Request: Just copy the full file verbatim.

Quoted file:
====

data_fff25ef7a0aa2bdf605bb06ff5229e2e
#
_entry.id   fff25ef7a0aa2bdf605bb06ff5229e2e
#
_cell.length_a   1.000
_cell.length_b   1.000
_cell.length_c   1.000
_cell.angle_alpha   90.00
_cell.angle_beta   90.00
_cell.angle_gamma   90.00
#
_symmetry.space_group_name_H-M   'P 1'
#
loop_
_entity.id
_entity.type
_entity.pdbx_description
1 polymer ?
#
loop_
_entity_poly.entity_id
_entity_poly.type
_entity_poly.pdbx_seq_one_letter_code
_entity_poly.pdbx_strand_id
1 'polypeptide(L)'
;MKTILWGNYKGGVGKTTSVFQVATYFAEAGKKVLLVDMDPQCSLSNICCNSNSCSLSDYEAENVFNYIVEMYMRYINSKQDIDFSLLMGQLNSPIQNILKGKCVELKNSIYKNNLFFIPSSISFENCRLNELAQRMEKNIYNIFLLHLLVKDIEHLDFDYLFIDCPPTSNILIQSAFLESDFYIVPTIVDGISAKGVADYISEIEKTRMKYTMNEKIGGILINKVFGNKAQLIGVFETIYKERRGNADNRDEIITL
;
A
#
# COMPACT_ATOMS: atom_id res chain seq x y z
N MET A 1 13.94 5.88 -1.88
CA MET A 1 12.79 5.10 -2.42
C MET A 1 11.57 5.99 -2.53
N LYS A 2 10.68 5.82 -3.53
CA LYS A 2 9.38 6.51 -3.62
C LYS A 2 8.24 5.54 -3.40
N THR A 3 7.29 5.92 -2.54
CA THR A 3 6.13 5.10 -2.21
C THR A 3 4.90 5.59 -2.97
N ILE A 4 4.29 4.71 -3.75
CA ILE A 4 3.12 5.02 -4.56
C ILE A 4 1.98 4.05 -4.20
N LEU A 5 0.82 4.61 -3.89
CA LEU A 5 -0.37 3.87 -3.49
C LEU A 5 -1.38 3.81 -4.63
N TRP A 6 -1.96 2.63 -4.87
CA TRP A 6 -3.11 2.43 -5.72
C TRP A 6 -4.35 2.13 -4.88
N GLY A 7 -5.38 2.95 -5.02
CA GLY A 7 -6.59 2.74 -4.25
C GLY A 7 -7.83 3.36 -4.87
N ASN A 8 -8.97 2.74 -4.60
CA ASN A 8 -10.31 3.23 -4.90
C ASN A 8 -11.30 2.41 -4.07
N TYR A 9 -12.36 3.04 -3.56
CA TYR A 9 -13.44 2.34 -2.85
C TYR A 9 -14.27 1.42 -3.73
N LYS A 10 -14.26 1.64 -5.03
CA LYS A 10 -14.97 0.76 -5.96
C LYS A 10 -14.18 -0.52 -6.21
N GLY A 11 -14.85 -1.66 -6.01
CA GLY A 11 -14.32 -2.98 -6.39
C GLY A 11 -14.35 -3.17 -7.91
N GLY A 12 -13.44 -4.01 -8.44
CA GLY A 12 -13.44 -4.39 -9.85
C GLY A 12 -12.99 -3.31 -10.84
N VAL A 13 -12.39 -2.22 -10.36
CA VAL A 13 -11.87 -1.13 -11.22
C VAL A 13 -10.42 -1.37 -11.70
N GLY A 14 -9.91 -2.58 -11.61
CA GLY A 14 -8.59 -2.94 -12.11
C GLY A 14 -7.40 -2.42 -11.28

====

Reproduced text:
data_fff25ef7a0aa2bdf605bb06ff5229e2e
#
_entry.id   fff25ef7a0aa2bdf605bb06ff5229e2e
#
_cell.length_a   1.000
_cell.length_b   1.000
_cell.length_c   1.000
_cell.angle_alpha   90.00
_cell.angle_beta   90.00
_cell.angle_gamma   90.00
#
_symmetry.space_group_name_H-M   'P 1'
#
loop_
_entity.id
_entity.type
_entity.pdbx_description
1 polymer ?
#
loop_
_entity_poly.entity_id
_entity_poly.type
_entity_poly.pdbx_seq_one_letter_code
_entity_poly.pdbx_strand_id
1 'polypeptide(L)'
;MKTILWGNYKGGVGKTTSVFQVATYFAEAGKKVLLVDMDPQCSLSNICCNSNSCSLSDYEAENVFNYIVEMYMRYINSKQDIDFSLLMGQLNSPIQNILKGKCVELKNSIYKNNLFFIPSSISFENCRLNELAQRMEKNIYNIFLLHLLVKDIEHLDFDYLFIDCPPTSNILIQSAFLESDFYIVPTIVDGISAKGVADYISEIEKTRMKYTMNEKIGGILINKVFGNKAQLIGVFETIYKERRGNADNRDEIITL
;
A
#
# COMPACT_ATOMS: atom_id res chain seq x y z
N MET A 1 13.94 5.88 -1.88
CA MET A 1 12.79 5.10 -2.42
C MET A 1 11.57 5.99 -2.53
N LYS A 2 10.68 5.82 -3.53
CA LYS A 2 9.38 6.51 -3.62
C LYS A 2 8.24 5.54 -3.40
N THR A 3 7.29 5.92 -2.54
CA THR A 3 6.13 5.10 -2.21
C THR A 3 4.90 5.59 -2.97
N ILE A 4 4.29 4.71 -3.75
CA ILE A 4 3.12 5.02 -4.56
C ILE A 4 1.98 4.05 -4.20
N LEU A 5 0.82 4.61 -3.89
CA LEU A 5 -0.37 3.87 -3.49
C LEU A 5 -1.38 3.81 -4.63
N TRP A 6 -1.96 2.63 -4.87
CA TRP A 6 -3.11 2.43 -5.72
C TRP A 6 -4.35 2.13 -4.88
N GLY A 7 -5.38 2.95 -5.02
CA GLY A 7 -6.59 2.74 -4.25
C GLY A 7 -7.83 3.36 -4.87
N ASN A 8 -8.97 2.74 -4.60
CA ASN A 8 -10.31 3.23 -4.90
C ASN A 8 -11.30 2.41 -4.07
N TYR A 9 -12.36 3.04 -3.56
CA TYR A 9 -13.44 2.34 -2.85
C TYR A 9 -14.27 1.42 -3.73
N LYS A 10 -14.26 1.64 -5.03
CA LYS A 10 -14.97 0.76 -5.96
C LYS A 10 -14.18 -0.52 -6.21
N GLY A 11 -14.85 -1.66 -6.01
CA GLY A 11 -14.32 -2.98 -6.39
C GLY A 11 -14.35 -3.17 -7.91
N GLY A 12 -13.44 -4.01 -8.44
CA GLY A 12 -13.44 -4.39 -9.85
C GLY A 12 -12.99 -3.31 -10.84
N VAL A 13 -12.39 -2.22 -10.36
CA VAL A 13 -11.87 -1.13 -11.22
C VAL A 13 -10.42 -1.37 -11.70
N GLY A 14 -9.91 -2.58 -11.61
CA GLY A 14 -8.59 -2.94 -12.11
C GLY A 14 -7.40 -2.42 -11.28